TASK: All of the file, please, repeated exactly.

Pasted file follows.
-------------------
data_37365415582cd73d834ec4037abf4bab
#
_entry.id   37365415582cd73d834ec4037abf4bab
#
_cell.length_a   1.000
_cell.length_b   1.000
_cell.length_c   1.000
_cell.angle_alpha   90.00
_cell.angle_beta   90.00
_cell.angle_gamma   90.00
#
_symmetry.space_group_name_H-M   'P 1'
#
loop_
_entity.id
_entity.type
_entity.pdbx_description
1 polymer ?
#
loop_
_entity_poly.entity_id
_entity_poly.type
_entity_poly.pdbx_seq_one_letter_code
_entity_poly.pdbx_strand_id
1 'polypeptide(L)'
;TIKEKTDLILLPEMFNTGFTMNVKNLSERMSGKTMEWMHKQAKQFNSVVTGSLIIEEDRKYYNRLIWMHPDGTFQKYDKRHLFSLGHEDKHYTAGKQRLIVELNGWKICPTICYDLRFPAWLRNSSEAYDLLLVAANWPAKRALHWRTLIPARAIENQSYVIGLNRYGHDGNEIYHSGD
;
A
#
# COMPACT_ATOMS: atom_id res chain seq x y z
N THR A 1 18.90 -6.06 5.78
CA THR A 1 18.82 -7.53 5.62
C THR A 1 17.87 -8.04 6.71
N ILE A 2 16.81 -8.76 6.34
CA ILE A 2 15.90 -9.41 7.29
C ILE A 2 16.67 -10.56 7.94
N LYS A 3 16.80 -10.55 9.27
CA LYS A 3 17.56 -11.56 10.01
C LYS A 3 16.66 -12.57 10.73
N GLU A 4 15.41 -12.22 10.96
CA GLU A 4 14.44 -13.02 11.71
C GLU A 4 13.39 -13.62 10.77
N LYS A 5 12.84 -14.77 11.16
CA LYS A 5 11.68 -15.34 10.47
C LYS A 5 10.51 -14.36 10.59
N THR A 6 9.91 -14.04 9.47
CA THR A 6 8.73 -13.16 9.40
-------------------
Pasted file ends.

data_37365415582cd73d834ec4037abf4bab
#
_entry.id   37365415582cd73d834ec4037abf4bab
#
_cell.length_a   1.000
_cell.length_b   1.000
_cell.length_c   1.000
_cell.angle_alpha   90.00
_cell.angle_beta   90.00
_cell.angle_gamma   90.00
#
_symmetry.space_group_name_H-M   'P 1'
#
loop_
_entity.id
_entity.type
_entity.pdbx_description
1 polymer ?
#
loop_
_entity_poly.entity_id
_entity_poly.type
_entity_poly.pdbx_seq_one_letter_code
_entity_poly.pdbx_strand_id
1 'polypeptide(L)'
;TIKEKTDLILLPEMFNTGFTMNVKNLSERMSGKTMEWMHKQAKQFNSVVTGSLIIEEDRKYYNRLIWMHPDGTFQKYDKRHLFSLGHEDKHYTAGKQRLIVELNGWKICPTICYDLRFPAWLRNSSEAYDLLLVAANWPAKRALHWRTLIPARAIENQSYVIGLNRYGHDGNEIYHSGD
;
A
#
# COMPACT_ATOMS: atom_id res chain seq x y z
N THR A 1 18.90 -6.06 5.78
CA THR A 1 18.82 -7.53 5.62
C THR A 1 17.87 -8.04 6.71
N ILE A 2 16.81 -8.76 6.34
CA ILE A 2 15.90 -9.41 7.29
C ILE A 2 16.67 -10.56 7.94
N LYS A 3 16.80 -10.55 9.27
CA LYS A 3 17.56 -11.56 10.01
C LYS A 3 16.66 -12.57 10.73
N GLU A 4 15.41 -12.22 10.96
CA GLU A 4 14.44 -13.02 11.71
C GLU A 4 13.39 -13.62 10.77
N LYS A 5 12.84 -14.77 11.16
CA LYS A 5 11.68 -15.34 10.47
C LYS A 5 10.51 -14.36 10.59
N THR A 6 9.91 -14.04 9.47
CA THR A 6 8.73 -13.16 9.40